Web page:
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RLG201H5: Introduction to Religion in the Literary, Visual, and Performing Arts

A guide created to assist students with their research and assignments.

Type of Material Required for Assignments

Your asignments require the use of specific types of material.

You will write three Reflection Papers related to the course materials, there will be a major mid-term writing assignment and a final exam.

The mid-term writing assignment will involve putting together first, a proposal and an annotated bibliography, and then in the second stage, you will write the mid-term essay.

You will have to search for 5 sources in addition to the course materials. The assignment will involve responding to questions pertaining to the course materials, but also applying these course materials to other cultures/religions/arts, as the case may be. 

Use course readings that are relevant to the topic you select. Your course readings will often suggest additional sources to consult on the topic. Use these references to locate items to meet the requirements of your assignments.

To find information on a topic and additional sources for your topic, you may use the reference sources under the Background Information tab of this guide

To search for a scholarly article, Finding Articles tab of this guide.

Writing an Annotated Bibliography

An annotated bibliography gives an account of the research that has been done on a given topic. It is not only an alphabetical list of research sources but also provides a concise summary and some assessment of the value or relevance of each source.

Here is a wonderful guide to writing an annotated bibliography written by Deborah Knott of the New College Writing Centre.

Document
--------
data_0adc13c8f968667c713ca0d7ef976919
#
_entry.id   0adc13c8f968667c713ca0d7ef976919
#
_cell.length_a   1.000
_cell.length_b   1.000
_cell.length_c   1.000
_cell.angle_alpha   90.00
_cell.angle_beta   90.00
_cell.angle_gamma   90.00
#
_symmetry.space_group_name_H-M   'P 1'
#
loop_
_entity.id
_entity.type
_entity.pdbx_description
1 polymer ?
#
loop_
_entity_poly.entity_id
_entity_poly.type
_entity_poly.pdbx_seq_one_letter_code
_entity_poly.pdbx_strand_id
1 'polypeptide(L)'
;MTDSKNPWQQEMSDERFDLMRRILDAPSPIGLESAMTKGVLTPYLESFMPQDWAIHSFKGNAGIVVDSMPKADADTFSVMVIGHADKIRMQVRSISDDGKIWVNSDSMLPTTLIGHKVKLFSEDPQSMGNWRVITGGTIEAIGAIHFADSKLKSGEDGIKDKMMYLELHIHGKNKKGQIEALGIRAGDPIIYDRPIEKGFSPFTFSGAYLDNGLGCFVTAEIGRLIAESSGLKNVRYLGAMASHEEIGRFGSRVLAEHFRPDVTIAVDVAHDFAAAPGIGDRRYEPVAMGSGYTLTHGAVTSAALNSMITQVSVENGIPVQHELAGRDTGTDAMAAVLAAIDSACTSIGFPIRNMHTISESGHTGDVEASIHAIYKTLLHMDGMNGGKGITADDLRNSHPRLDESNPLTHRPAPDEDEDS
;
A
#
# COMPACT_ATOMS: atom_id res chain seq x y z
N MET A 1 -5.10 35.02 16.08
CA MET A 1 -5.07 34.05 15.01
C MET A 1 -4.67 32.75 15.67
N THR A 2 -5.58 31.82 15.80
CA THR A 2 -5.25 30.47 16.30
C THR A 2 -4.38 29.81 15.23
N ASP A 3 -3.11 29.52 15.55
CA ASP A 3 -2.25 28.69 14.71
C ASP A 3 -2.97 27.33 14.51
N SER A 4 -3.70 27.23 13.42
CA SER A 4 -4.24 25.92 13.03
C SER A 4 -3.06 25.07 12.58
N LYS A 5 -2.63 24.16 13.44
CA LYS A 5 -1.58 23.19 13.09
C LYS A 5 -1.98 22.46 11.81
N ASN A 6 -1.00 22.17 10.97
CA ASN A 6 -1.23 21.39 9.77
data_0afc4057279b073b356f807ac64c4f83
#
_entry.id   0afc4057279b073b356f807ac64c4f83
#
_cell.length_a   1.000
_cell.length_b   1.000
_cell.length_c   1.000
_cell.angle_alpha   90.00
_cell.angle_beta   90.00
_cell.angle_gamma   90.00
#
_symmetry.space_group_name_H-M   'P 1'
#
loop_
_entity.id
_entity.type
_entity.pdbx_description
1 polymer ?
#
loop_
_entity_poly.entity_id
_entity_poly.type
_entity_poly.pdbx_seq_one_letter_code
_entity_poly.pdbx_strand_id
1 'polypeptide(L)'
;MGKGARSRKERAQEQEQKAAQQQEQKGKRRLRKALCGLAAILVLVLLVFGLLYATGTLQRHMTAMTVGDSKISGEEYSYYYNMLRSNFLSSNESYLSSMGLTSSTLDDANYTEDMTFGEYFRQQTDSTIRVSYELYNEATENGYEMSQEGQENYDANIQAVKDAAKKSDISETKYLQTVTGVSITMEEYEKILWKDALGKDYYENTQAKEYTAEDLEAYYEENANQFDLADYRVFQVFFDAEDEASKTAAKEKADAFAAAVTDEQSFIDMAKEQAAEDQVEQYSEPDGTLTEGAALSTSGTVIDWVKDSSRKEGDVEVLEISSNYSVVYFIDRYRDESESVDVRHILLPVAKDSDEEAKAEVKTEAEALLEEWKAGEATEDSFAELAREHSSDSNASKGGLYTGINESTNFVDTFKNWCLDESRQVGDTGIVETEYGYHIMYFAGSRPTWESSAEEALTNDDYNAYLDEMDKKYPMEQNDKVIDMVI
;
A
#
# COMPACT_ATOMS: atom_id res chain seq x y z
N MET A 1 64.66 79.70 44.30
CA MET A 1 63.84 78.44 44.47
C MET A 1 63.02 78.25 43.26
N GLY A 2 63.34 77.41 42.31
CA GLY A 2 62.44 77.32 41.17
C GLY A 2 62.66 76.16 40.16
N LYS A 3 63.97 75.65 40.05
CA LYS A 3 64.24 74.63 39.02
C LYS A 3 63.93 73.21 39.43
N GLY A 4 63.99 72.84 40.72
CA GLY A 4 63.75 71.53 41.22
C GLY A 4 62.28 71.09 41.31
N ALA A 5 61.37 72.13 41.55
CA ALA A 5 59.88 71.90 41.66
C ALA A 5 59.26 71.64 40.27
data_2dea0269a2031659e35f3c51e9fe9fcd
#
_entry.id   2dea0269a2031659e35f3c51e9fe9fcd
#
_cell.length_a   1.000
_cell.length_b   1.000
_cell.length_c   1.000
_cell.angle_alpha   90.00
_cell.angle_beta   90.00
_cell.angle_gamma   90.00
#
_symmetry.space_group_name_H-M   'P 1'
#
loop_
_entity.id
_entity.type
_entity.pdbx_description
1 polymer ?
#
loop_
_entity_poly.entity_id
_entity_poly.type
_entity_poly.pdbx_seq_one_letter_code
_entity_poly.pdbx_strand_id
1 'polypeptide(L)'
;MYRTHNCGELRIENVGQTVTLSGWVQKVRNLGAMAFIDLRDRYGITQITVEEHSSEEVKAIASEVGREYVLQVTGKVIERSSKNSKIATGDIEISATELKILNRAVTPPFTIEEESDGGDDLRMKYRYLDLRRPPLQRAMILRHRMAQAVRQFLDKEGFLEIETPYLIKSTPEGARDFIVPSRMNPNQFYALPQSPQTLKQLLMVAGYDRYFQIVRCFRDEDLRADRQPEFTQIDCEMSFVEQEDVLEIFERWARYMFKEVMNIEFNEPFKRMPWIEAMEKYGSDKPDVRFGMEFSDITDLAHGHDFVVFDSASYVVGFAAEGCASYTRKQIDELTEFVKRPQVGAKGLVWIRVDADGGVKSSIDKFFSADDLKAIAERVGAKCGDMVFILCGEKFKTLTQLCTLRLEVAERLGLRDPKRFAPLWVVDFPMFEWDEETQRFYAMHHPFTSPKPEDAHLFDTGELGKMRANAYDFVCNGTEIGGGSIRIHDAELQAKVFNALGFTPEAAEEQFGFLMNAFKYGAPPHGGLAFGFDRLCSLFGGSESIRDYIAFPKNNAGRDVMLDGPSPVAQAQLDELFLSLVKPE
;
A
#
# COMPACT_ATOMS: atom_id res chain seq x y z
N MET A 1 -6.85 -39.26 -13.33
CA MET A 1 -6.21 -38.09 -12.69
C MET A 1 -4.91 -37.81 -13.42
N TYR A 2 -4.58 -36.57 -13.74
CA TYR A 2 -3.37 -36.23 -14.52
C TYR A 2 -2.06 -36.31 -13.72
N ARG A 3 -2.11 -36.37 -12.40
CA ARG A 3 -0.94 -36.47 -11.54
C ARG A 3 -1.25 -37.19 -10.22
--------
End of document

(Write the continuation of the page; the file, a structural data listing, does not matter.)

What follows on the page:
What Type of Information are you Using?

You may find these sources help you identify the type of material you have found in your research.

Comparing Scholarly and Non-Scholarly Elements


Scholarly/Academic Book

Non-Scholarly/Popular Book
  • To share with other scholars the results of primary research & experiments.
  • To entertain or inform in a broad, general sense.
  • A respected scholar or researcher in the field; an expert in the topic; names are always noted.
  • A journalist or feature writer; names not always noted.
  • A university press; a professional association or known (independent) scholarly publisher.
  • A commercial publisher.
Intended audience
  • Other scholars or researchers in the field, or those interested in the topic at a research level.
  • General public.
  • Formal presentation of scholarly work in a standard style; often an abstract at the beginning of the article. Articles also have specific section headings, such as literature review, methodology, results, conclusion, and discussion/further study.
  • Often presented in story format, with anecdotes from other people.
  • Language is very formal and technical; usually contains discipline-specific jargon.
  • Language is casual (high school reading level or lower). Few, if any, technical terms are used (and if they are, they are usually defined).
  • Standard elements; references are always cited and expected; can be called "works cited" or "bibliographies;" text often contains footnotes.
  • Very uncommon; text may contain vague referrals to "a study published at..." or "researchers have found that..." with no other details about that information.